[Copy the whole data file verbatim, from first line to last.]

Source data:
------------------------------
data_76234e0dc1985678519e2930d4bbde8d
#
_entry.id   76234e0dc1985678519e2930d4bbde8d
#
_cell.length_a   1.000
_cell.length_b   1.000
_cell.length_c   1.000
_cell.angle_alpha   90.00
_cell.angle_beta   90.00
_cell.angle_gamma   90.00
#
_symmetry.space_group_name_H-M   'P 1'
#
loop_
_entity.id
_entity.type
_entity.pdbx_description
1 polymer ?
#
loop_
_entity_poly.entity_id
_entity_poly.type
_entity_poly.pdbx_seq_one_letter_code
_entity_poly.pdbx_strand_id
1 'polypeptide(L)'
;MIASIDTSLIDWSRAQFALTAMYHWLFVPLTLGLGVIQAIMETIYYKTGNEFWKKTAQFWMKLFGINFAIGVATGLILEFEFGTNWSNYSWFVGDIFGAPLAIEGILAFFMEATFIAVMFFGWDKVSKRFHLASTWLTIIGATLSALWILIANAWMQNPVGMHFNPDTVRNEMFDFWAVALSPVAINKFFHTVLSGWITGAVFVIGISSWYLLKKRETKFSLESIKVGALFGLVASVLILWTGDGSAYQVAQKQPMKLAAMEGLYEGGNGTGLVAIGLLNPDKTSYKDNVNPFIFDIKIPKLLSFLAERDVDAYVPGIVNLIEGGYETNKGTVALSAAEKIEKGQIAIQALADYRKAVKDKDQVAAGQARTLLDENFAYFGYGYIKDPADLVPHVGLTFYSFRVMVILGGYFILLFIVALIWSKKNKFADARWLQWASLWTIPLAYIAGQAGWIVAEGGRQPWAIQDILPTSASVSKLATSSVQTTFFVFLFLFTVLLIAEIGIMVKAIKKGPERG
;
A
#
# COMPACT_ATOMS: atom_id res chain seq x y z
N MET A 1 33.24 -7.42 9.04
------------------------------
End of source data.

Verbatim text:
data_76234e0dc1985678519e2930d4bbde8d
#
_entry.id   76234e0dc1985678519e2930d4bbde8d
#
_cell.length_a   1.000
_cell.length_b   1.000
_cell.length_c   1.000
_cell.angle_alpha   90.00
_cell.angle_beta   90.00
_cell.angle_gamma   90.00
#
_symmetry.space_group_name_H-M   'P 1'
#
loop_
_entity.id
_entity.type
_entity.pdbx_description
1 polymer ?
#
loop_
_entity_poly.entity_id
_entity_poly.type
_entity_poly.pdbx_seq_one_letter_code
_entity_poly.pdbx_strand_id
1 'polypeptide(L)'
;MIASIDTSLIDWSRAQFALTAMYHWLFVPLTLGLGVIQAIMETIYYKTGNEFWKKTAQFWMKLFGINFAIGVATGLILEFEFGTNWSNYSWFVGDIFGAPLAIEGILAFFMEATFIAVMFFGWDKVSKRFHLASTWLTIIGATLSALWILIANAWMQNPVGMHFNPDTVRNEMFDFWAVALSPVAINKFFHTVLSGWITGAVFVIGISSWYLLKKRETKFSLESIKVGALFGLVASVLILWTGDGSAYQVAQKQPMKLAAMEGLYEGGNGTGLVAIGLLNPDKTSYKDNVNPFIFDIKIPKLLSFLAERDVDAYVPGIVNLIEGGYETNKGTVALSAAEKIEKGQIAIQALADYRKAVKDKDQVAAGQARTLLDENFAYFGYGYIKDPADLVPHVGLTFYSFRVMVILGGYFILLFIVALIWSKKNKFADARWLQWASLWTIPLAYIAGQAGWIVAEGGRQPWAIQDILPTSASVSKLATSSVQTTFFVFLFLFTVLLIAEIGIMVKAIKKGPERG
;
A
#
# COMPACT_ATOMS: atom_id res chain seq x y z
N MET A 1 33.24 -7.42 9.04